What began as a valueless drizzle of a delusional and eccentric handful of people in the left-wing camp on the eve of the 1996 elections and shortly afterwards, which included a description of Netanyahu as a CIA agent, has spread like a bad wildfire, with the finest writers rushing to contribute their share to the demonization and enmity.
The “categorical imperative” of “thou shalt hate Bibi as much as possible” has become the most suitable chaperone of the local enlightened elite, and it seems that the greatest internal conflict most of its members are dealing with is who deserves the ultimate crown of thorns more: The great Satan from America, Donald Trump, or the little Satan of the Zionist entity, Netanyahu. It is only natural, therefore, that the “purple-haired emperor” would purchase unnecessary submarines for the IDF, for more than a billion euros, to arrange a generous bribe for his relative, David Shimron .
And because they are people of truth, and certainly honorable people, surely as much as Brutus (as Anthony called him in Shakespeare’s Julius Caesar), they back their repugnance and hatred with plenty of “evidence” about Netanyahu’s personal characteristics and activity. Indeed, some of his characteristics—including hedonism, his fondness of gifts and his extreme mistrust—should be denounced.
But beyond the legitimate criticism against his behavior, and the pathological hatred towards him, there are pretty clear intentions in describing his image as a shocking mixture of Molière's Harpagon (in his miserliness), Frank Underwood (in his aggressiveness, lies and attempts to crush his opponents), Louis XIV (being convinced that he is the state) and of Caligula (who, in his madness, recommended making his horse, Incitatus, a consul). Just like there is a clear and pretty transparent goal in painting a pitch-black picture of the state under Netanyahu’s leadership.
The tiny problem with the marketers and distributors of these unfounded assumptions is that Israel of 2017 is in a much better state than it was in 2009, when Netanyahu became prime minister for the second time. The state is in the best geopolitical situation since its establishment, despite the regional turmoil in the past six years, and despite a hostile American administration for nearly eight years.
The Israeli economy’s performance in 2016 is defined by independent local and international bodies as excellent, with a 4% growth, a low unemployment rate (4.3% in February 2017 compared to 8% in 2009), with a consistent improvement in the debt-to-GDP ratio, with an unprecedented development of infrastructure and with new records in Israelis’ travel abroad and in car sales.
Two recent studies conducted by American organizations placed Israel eighth in the world in terms of strength; in the latest World Happiness Report, Israel came in 11th; and in the Human Development Index, it is located in the 18th place. In addition, it has the fifth highest life expectancy in the world, is one of the countries with the highest rate of tertiary education attainment, is the second most innovative country in the world (according to Business Insider), and although it “offers no hope for the young generation,” it came in 17th in the world’s most forward-looking countries list (according to US News & World Report).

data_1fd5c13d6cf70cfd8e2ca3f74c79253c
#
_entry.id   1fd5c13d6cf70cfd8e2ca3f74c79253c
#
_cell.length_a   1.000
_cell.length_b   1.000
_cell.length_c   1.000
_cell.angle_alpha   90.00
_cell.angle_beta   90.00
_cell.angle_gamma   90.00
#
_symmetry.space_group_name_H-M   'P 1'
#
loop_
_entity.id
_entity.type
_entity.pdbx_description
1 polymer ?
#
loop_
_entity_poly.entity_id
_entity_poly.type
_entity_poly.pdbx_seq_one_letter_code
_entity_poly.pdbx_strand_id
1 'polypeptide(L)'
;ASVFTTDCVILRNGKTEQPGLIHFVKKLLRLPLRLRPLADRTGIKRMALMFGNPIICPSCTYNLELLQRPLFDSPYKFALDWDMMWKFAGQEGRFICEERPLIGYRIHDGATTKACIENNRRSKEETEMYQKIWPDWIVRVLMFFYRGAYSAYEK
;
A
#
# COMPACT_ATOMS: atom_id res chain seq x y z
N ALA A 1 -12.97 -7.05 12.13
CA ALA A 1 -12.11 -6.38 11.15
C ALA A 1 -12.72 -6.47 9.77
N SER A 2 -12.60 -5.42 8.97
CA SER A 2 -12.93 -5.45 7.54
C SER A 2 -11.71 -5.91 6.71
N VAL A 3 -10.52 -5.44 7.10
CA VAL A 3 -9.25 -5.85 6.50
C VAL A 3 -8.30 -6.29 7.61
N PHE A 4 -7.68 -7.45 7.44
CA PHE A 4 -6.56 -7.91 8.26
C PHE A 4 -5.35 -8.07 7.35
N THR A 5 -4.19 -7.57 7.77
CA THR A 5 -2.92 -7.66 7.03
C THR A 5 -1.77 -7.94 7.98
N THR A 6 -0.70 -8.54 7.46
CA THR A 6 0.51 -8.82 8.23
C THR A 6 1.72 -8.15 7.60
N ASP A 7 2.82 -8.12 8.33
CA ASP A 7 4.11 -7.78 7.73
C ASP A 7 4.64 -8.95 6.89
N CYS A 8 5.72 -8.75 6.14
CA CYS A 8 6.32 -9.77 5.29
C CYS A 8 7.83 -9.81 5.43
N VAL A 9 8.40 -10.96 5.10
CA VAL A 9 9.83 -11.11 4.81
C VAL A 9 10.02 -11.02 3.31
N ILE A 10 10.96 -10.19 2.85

Now, following the agreement to clip the wings of the Israel Public Broadcasting Authority (Kan), the guild has once again issued an abundance of death certificates—to Israeli democracy, to free press and to freedom of speech in general, while the comparisons and analogies to the Soviet Union, to North Korea, to Turkish President Recep Tayyip Erdoğan and Russian President Vladimir Putin are willingly handed out, as expected, to anyone.
And indeed, can anyone imagine a more clear and blatant takeover of the Israeli media and crushing of freedom of speech than the horrifying agreement devised by Netanyahu and Finance Minister Moshe Kahlon in the dead of night? An agreement with the dreadful purpose of creating a new body, which would include a mixture of Israel Broadcasting Authority workers (most of whom are not exactly right-wing) and Kan employees, and that Netanyahu—through his messenger, David-Mephistopheles-Bitan—will not be involved in any way, of course, in any appointment in this body or in influencing its content.
And so, as the name of democracy and freedom of speech is once again taken in vain so easily, there is no wonder that the level of trust in the media reaches a new low every year, with 26% of Jewish citizens having faith in the press (according the latest Israel Democracy Institute survey).
Netanyahu and the state have not been cleared of the constant mud thrown at them, but like with the punishment of the fabricator who no one believes anymore, the owners of the bag of fibs are increasingly losing their daily bread—the public’s trust in them.